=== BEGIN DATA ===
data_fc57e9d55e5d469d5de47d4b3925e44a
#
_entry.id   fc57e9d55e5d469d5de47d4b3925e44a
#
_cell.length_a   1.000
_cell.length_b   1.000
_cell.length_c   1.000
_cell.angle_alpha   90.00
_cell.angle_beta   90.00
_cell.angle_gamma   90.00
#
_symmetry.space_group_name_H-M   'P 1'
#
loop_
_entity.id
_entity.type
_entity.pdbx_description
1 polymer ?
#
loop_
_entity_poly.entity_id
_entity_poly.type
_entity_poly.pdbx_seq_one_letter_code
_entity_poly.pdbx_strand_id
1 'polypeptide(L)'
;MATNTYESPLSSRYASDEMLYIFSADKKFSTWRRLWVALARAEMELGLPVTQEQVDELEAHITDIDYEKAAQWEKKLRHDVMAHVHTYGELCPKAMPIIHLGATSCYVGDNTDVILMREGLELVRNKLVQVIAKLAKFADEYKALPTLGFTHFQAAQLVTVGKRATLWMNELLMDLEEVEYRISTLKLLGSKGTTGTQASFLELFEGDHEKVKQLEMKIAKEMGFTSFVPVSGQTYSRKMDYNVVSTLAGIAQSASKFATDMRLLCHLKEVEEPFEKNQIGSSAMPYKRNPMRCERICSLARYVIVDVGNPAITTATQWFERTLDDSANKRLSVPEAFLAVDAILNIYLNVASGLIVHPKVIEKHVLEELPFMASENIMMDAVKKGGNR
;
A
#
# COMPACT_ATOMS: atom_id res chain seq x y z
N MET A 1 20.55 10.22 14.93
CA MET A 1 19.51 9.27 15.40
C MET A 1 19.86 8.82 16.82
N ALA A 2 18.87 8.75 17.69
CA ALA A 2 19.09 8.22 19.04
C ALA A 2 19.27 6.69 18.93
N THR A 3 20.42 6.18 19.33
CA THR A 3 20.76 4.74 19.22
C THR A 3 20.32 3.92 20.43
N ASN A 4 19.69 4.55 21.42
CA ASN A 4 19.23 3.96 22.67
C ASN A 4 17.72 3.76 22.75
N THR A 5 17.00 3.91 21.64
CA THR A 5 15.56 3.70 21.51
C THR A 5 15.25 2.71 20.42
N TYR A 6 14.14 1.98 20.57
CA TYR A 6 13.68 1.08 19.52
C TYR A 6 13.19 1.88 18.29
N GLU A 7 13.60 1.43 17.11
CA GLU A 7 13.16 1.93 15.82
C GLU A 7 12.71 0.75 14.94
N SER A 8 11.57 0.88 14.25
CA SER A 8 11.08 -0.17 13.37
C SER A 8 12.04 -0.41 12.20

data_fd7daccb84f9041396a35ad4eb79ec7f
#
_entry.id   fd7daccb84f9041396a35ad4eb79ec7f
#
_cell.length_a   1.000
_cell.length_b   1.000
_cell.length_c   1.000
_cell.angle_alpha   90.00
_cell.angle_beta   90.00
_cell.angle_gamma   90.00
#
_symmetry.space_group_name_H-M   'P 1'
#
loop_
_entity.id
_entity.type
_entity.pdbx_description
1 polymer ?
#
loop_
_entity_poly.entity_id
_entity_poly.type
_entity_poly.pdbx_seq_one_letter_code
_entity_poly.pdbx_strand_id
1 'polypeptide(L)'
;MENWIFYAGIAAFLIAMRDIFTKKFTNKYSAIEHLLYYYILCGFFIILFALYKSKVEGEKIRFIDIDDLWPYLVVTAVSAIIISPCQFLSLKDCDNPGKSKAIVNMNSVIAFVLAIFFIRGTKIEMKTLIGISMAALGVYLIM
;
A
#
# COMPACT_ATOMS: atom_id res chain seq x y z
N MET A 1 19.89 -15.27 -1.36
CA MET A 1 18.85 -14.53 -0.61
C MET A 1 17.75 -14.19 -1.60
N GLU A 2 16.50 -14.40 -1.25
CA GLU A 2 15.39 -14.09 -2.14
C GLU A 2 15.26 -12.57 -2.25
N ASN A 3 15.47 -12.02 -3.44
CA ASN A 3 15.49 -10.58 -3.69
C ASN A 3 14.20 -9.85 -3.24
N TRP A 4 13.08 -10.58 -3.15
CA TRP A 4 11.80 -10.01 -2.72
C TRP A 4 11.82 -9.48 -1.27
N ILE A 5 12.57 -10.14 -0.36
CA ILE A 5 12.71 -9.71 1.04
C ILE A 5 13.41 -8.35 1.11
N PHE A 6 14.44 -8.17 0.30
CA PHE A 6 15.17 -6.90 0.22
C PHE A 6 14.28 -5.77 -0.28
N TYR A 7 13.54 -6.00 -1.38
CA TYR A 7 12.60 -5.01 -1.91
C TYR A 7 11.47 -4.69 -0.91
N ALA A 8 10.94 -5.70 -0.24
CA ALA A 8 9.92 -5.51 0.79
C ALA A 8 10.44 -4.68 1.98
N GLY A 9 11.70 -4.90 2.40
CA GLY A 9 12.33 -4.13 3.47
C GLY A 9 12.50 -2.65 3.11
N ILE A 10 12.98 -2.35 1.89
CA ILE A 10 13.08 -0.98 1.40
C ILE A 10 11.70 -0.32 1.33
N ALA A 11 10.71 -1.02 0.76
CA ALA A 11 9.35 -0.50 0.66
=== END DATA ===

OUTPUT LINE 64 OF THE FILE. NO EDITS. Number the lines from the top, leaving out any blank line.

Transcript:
_cell.angle_gamma   90.00